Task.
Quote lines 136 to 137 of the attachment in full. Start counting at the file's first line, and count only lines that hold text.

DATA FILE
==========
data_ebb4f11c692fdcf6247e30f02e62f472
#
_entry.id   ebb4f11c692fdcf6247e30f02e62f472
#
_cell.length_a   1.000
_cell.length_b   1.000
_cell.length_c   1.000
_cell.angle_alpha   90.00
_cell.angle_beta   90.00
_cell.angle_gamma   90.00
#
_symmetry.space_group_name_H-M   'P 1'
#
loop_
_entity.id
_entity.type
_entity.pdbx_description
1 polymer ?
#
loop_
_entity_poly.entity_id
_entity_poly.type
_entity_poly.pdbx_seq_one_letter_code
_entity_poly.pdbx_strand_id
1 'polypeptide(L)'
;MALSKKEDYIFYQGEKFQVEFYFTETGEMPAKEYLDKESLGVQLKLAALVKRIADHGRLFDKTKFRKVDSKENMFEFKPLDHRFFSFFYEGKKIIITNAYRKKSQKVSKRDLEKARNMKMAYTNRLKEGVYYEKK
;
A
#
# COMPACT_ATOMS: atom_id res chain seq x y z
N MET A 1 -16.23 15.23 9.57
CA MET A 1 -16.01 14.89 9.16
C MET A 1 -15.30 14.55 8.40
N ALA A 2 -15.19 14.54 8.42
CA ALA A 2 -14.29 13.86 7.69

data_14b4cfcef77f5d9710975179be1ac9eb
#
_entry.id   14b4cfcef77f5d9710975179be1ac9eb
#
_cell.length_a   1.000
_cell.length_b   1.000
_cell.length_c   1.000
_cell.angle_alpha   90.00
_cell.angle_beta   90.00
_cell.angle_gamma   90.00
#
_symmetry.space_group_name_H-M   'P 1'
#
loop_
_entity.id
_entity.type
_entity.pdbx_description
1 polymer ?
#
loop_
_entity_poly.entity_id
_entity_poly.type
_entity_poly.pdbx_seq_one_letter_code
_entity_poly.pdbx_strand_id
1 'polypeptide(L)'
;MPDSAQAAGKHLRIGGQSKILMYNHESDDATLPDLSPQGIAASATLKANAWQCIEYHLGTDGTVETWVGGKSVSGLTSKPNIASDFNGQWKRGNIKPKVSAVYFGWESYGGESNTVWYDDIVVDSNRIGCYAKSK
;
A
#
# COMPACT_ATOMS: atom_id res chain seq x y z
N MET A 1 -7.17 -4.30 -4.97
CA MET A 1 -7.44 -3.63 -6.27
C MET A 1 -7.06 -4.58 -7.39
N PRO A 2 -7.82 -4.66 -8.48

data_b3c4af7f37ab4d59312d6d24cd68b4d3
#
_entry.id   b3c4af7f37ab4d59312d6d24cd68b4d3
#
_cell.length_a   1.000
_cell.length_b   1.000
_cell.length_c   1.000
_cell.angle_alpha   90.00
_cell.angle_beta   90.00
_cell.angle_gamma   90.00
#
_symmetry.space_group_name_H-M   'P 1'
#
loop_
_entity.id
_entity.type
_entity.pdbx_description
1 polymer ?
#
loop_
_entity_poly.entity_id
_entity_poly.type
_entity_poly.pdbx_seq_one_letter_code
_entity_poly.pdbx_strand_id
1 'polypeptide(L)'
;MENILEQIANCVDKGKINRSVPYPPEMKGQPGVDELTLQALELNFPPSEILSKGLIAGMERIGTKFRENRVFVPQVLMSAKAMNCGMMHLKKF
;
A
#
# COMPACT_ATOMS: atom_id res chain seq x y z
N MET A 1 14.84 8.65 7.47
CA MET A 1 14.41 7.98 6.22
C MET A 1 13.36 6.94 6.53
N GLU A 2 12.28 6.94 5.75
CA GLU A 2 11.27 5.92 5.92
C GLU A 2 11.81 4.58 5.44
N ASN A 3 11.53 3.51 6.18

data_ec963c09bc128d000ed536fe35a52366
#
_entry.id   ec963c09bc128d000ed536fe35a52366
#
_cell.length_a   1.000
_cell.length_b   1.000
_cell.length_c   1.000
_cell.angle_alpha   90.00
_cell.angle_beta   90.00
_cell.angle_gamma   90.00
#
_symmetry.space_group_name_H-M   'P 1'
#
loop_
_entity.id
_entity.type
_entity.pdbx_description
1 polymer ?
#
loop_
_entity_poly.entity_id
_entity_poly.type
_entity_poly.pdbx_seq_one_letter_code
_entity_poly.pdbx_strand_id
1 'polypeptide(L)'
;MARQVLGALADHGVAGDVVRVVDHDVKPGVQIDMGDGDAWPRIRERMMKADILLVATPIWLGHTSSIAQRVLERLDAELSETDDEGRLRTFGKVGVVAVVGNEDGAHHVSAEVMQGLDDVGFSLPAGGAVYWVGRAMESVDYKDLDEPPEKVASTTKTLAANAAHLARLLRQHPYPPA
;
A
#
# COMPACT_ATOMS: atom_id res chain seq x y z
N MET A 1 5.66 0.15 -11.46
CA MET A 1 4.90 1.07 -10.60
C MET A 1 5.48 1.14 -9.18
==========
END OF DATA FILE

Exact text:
# COMPACT_ATOMS: atom_id res chain seq x y z
N MET A 1 5.66 0.15 -11.46